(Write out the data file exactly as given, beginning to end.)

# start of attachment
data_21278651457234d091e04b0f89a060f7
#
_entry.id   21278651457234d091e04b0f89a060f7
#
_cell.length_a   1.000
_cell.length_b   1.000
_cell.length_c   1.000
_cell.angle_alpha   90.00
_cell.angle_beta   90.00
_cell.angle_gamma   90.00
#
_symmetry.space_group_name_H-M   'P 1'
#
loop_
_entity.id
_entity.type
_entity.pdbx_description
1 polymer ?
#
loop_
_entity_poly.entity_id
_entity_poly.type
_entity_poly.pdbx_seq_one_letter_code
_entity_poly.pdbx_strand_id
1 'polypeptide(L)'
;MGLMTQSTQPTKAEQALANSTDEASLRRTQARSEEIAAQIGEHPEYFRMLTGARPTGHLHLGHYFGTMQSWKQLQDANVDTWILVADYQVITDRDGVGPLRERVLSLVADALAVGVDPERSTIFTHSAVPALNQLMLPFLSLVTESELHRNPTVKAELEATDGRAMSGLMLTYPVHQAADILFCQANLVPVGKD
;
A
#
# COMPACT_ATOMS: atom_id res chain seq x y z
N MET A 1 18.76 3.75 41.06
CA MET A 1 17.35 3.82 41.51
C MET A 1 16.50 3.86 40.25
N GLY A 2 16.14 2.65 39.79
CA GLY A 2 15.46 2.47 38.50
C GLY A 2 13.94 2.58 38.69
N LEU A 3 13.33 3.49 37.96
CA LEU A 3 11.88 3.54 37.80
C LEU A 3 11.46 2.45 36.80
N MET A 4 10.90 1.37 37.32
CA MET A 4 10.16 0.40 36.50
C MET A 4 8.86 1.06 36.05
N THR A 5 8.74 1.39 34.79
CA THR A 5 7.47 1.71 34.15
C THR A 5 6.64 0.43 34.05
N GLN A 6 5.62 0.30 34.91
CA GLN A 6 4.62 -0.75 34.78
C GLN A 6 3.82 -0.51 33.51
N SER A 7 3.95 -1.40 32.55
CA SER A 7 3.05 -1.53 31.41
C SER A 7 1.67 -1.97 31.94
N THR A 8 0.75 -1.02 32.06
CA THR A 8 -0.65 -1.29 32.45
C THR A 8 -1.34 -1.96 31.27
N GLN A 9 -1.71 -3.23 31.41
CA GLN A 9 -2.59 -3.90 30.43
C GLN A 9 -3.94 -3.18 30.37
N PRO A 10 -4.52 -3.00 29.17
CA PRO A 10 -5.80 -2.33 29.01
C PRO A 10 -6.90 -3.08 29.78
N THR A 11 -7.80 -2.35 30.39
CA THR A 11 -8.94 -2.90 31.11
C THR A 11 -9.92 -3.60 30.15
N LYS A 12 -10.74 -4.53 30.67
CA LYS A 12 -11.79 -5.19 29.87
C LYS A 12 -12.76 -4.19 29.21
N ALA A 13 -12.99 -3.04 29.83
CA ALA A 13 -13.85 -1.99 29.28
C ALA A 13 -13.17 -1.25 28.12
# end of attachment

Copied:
data_21278651457234d091e04b0f89a060f7
#
_entry.id   21278651457234d091e04b0f89a060f7
#
_cell.length_a   1.000
_cell.length_b   1.000
_cell.length_c   1.000
_cell.angle_alpha   90.00
_cell.angle_beta   90.00
_cell.angle_gamma   90.00
#
_symmetry.space_group_name_H-M   'P 1'
#
loop_
_entity.id
_entity.type
_entity.pdbx_description
1 polymer ?
#
loop_
_entity_poly.entity_id
_entity_poly.type
_entity_poly.pdbx_seq_one_letter_code
_entity_poly.pdbx_strand_id
1 'polypeptide(L)'
;MGLMTQSTQPTKAEQALANSTDEASLRRTQARSEEIAAQIGEHPEYFRMLTGARPTGHLHLGHYFGTMQSWKQLQDANVDTWILVADYQVITDRDGVGPLRERVLSLVADALAVGVDPERSTIFTHSAVPALNQLMLPFLSLVTESELHRNPTVKAELEATDGRAMSGLMLTYPVHQAADILFCQANLVPVGKD
;
A
#
# COMPACT_ATOMS: atom_id res chain seq x y z
N MET A 1 18.76 3.75 41.06
CA MET A 1 17.35 3.82 41.51
C MET A 1 16.50 3.86 40.25
N GLY A 2 16.14 2.65 39.79
CA GLY A 2 15.46 2.47 38.50
C GLY A 2 13.94 2.58 38.69
N LEU A 3 13.33 3.49 37.96
CA LEU A 3 11.88 3.54 37.80
C LEU A 3 11.46 2.45 36.80
N MET A 4 10.90 1.37 37.32
CA MET A 4 10.16 0.40 36.50
C MET A 4 8.86 1.06 36.05
N THR A 5 8.74 1.39 34.79
CA THR A 5 7.47 1.71 34.15
C THR A 5 6.64 0.43 34.05
N GLN A 6 5.62 0.30 34.91
CA GLN A 6 4.62 -0.75 34.78
C GLN A 6 3.82 -0.51 33.51
N SER A 7 3.95 -1.40 32.55
CA SER A 7 3.05 -1.53 31.41
C SER A 7 1.67 -1.97 31.94
N THR A 8 0.75 -1.02 32.06
CA THR A 8 -0.65 -1.29 32.45
C THR A 8 -1.34 -1.96 31.27
N GLN A 9 -1.71 -3.23 31.41
CA GLN A 9 -2.59 -3.90 30.43
C GLN A 9 -3.94 -3.18 30.37
N PRO A 10 -4.52 -3.00 29.17
CA PRO A 10 -5.80 -2.33 29.01
C PRO A 10 -6.90 -3.08 29.78
N THR A 11 -7.80 -2.35 30.39
CA THR A 11 -8.94 -2.90 31.11
C THR A 11 -9.92 -3.60 30.15
N LYS A 12 -10.74 -4.53 30.67
CA LYS A 12 -11.79 -5.19 29.87
C LYS A 12 -12.76 -4.19 29.21
N ALA A 13 -12.99 -3.04 29.83
CA ALA A 13 -13.85 -1.99 29.28
C ALA A 13 -13.17 -1.25 28.12